How Does EMDR Work?
Eye Movement Desensitization and Reprocessing (EMDR) is an effective therapy that assists people in dealing with painful memories. This type of therapy may also be utilized for other mental health conditions like anxiety or depression.
EMDR utilizes bilateral stimulation as a form of psychotherapy to help patients process traumatic experiences. This method helps clients alter faulty beliefs that cause negative emotions and behaviors, making it useful in treating conditions like post-traumatic stress disorder (PTSD) and substance abuse.
The basic concept behind EMDR is that a disturbing memory can disrupt the natural information processing system in your brain, leading to intense suffering and emotional distress. Once this disruption has been rectified, however, the healing process within the brain can resume its natural course.
Your healthcare provider and you will begin with a brief history session to get to know each other better. This may include discussing any traumas or upsetting memories you might have encountered as well as developing any necessary coping skills for future sessions. Furthermore, you’ll gain an understanding of the therapy itself and how best to prepare for it.
Your therapist will then provide a series of visual stimuli, such as moving light devices or sound devices that use touch on both sides of your body. These are the most common methods for EMDR; however, newer technologies might involve tapping on hands or arms.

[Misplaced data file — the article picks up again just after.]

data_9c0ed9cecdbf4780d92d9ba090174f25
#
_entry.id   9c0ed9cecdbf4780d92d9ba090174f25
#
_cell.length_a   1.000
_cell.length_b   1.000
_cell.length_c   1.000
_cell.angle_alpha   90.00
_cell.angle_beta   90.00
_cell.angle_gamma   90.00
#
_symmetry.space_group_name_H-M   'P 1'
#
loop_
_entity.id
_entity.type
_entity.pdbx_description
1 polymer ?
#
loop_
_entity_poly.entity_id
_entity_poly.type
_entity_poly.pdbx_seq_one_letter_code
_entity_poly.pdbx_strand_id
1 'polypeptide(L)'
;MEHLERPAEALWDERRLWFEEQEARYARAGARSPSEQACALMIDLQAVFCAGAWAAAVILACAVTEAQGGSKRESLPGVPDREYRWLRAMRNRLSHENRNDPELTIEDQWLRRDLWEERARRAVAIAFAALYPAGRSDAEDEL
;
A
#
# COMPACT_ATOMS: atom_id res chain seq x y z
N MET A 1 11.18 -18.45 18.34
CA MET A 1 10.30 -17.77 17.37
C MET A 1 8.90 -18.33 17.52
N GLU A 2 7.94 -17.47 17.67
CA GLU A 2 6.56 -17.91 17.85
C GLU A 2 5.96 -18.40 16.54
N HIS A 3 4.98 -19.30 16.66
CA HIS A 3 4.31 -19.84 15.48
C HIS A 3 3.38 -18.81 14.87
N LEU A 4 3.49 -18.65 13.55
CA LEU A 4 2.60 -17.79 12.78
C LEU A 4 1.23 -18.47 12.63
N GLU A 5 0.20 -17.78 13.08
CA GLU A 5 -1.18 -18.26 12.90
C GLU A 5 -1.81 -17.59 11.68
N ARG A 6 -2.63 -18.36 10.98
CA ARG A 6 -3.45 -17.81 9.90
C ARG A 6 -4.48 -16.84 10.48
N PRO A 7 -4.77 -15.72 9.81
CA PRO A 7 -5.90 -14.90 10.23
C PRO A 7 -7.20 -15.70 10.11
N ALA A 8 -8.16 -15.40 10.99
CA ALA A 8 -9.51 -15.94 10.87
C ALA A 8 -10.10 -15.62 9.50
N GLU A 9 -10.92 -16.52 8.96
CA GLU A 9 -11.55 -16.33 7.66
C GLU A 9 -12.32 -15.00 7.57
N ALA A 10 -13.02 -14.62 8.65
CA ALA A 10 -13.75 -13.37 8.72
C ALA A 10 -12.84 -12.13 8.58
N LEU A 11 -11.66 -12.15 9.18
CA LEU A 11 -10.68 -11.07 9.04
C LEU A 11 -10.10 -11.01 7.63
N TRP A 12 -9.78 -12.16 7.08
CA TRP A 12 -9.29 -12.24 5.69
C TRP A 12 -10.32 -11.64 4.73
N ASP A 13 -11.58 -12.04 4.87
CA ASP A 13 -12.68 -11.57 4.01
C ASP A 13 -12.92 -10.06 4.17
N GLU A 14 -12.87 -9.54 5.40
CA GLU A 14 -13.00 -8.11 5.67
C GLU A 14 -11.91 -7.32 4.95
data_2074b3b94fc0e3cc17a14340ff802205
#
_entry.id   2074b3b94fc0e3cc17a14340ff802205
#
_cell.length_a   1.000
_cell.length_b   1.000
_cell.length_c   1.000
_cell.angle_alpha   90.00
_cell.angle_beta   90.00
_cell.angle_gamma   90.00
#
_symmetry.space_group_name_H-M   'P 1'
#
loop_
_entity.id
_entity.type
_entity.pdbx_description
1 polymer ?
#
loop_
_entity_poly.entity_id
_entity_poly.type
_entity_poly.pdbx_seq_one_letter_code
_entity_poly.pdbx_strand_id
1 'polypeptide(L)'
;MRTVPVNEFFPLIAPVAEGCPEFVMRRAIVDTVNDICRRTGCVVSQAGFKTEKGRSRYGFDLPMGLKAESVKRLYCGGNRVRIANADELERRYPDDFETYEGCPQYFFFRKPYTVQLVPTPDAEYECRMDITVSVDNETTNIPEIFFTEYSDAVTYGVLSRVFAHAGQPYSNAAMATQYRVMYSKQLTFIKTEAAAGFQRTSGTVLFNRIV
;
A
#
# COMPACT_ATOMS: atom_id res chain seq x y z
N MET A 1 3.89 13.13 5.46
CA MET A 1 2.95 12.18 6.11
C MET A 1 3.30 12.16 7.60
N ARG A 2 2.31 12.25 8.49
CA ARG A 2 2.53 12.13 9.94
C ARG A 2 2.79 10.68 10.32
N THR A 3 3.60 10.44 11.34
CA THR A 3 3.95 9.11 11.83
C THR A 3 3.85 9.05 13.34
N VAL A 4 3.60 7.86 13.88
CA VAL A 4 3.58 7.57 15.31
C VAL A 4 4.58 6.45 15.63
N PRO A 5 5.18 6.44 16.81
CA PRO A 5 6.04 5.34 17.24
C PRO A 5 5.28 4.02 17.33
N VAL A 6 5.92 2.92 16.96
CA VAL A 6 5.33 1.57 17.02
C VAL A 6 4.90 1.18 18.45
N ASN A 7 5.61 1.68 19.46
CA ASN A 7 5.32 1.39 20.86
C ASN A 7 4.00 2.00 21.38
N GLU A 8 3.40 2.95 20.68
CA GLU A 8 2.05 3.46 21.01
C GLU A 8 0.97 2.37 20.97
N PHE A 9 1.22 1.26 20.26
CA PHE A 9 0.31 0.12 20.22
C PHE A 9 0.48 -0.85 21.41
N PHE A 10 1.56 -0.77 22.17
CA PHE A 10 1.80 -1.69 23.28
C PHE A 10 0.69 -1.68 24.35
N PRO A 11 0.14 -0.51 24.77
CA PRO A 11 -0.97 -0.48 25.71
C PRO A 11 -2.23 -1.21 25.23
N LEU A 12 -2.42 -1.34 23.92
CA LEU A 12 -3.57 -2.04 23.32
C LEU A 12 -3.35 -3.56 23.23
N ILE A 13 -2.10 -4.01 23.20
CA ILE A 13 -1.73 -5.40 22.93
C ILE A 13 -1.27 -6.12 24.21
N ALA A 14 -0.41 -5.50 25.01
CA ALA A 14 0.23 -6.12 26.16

During an EMDR session, you will focus on a painful or upsetting memory that has been causing you distress. This can be an intimidating task if it has never been done before.
Once identified, your therapist can guide you through a set of steps to recall that memory in an accepting and nonjudgmental manner. They may also help identify any emotions, thoughts or bodily sensations connected to the memory.
Your therapist will also provide you with a special tool that you can utilize in everyday life, such as a CD or video that helps you relive the traumatic event in a less distressing way. Additionally, they’ll give you a list of coping skills and stress reduction techniques between sessions for use between appointments.
Treatment can take anywhere from six to twelve sessions, depending on your individual situation. While some individuals require fewer sessions than others, most can benefit from at least six to 12 treatments.
EMDR is a relatively new therapeutic technique, and researchers are still trying to discover why it works so well. There’s evidence that it helps reduce PTSD symptoms; however, experts are uncertain how long this effect lasts or if additional therapy might be needed in the future.
Selecting an EMDR therapist is similar to selecting a regular therapist; make sure they possess specialized training. You may check their credentials on psychiatry websites or inquire about their experience with EMDR.